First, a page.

United Airlines has amended CEO Oscar Munoz's compensation plan to include customer experience KPIs (key performance indicators), according to CNBC. Munoz also was in line to become chairman of the airline, but his updated employment agreement states that "future determinations related to the Chairman position" are now left "to the discretion of the Board," according to an SEC filing.
The updated compensation plan and chairmanship wording come roughly two weeks after a United Airlines passenger was dragged off a flight. A video of the incident triggered an international uproar. Munoz complicated the situation with initial comments that appeared insensitive to the situation.
The big question: Can United and other companies successfully align executive compensation with customer experience KPIs. Moreover, what types of KPIs will United track?
Customer Experience: True Commitment or Lip Service?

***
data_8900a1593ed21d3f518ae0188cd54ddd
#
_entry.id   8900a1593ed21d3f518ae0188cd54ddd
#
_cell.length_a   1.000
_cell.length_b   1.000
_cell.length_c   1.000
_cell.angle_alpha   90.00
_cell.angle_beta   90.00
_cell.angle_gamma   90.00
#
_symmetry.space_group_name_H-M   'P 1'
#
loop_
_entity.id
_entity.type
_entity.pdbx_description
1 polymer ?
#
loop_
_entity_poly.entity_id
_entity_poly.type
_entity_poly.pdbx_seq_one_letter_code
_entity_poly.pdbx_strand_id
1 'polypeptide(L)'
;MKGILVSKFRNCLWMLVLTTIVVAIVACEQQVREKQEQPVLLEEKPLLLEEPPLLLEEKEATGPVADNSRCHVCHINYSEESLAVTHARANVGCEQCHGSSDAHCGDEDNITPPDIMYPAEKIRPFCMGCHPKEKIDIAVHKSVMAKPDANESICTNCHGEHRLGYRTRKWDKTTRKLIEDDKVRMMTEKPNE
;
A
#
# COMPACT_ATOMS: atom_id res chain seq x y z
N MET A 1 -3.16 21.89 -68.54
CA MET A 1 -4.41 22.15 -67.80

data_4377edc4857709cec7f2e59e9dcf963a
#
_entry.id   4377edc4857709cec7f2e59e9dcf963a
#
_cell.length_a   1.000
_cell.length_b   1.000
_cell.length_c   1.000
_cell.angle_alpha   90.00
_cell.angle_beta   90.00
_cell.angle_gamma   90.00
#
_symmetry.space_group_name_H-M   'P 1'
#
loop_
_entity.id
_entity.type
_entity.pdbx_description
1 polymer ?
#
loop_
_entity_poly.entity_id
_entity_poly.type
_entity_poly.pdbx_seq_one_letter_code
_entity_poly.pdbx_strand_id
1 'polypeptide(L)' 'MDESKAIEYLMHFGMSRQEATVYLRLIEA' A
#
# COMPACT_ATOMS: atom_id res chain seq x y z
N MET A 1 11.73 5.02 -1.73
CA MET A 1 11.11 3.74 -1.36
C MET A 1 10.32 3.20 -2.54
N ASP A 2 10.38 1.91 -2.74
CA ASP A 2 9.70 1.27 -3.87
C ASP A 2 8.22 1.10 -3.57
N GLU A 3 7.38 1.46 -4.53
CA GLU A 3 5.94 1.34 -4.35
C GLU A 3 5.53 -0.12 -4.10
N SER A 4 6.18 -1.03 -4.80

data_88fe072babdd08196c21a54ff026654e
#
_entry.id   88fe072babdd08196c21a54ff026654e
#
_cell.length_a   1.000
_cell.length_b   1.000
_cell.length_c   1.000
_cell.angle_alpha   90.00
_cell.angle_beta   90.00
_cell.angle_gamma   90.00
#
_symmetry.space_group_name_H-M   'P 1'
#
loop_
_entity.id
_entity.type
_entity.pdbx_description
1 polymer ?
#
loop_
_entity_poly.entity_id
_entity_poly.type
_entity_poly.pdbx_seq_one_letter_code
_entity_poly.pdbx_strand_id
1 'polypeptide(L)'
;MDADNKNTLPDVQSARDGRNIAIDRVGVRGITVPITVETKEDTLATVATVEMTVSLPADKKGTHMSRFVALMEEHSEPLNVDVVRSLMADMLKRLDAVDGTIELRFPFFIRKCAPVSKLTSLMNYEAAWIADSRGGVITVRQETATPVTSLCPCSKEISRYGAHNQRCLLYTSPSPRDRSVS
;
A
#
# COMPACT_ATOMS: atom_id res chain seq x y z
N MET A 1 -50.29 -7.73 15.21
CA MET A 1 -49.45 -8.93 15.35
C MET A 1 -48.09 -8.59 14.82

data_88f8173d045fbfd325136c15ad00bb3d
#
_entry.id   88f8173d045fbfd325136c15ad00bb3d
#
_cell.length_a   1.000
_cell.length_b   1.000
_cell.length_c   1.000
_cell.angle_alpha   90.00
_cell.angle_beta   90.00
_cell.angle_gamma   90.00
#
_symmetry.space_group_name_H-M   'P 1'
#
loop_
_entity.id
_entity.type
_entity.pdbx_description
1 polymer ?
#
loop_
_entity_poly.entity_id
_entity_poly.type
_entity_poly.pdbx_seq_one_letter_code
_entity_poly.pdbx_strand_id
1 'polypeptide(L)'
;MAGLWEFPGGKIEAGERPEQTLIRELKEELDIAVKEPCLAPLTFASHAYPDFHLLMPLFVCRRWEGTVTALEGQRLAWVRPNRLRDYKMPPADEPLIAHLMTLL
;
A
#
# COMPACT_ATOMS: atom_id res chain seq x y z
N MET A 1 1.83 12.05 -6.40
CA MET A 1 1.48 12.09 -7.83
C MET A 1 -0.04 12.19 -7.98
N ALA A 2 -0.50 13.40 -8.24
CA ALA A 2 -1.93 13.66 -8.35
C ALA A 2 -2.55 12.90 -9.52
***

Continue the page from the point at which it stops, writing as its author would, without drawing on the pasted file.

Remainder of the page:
The idea of aligning executive and employee compensation with customer experience isn't new. Forrester Research explored these approaches back in 2011. More recently, Forrester pointed out: 73% of companies say improving customer experience is a priority. But only 1% of organizations deliver an excellent experience for their customer, as noted by UserTesting.com.
In United's case, the company's customer experience story has been dismal for several years. Indeed, the company's net promoter score (NPS) was only 10 in 2014, compared to 62 for Southwest Airlines, according to a US consumer airlines study. Fast forward to present day and United's already dismal image has, um, taken a beating.
Aligning customer experience KPIs with United's CEO compensation apparently is designed to fix that problem. Just like CNBC, we're still trying to track down exactly what those KPI measures will involve...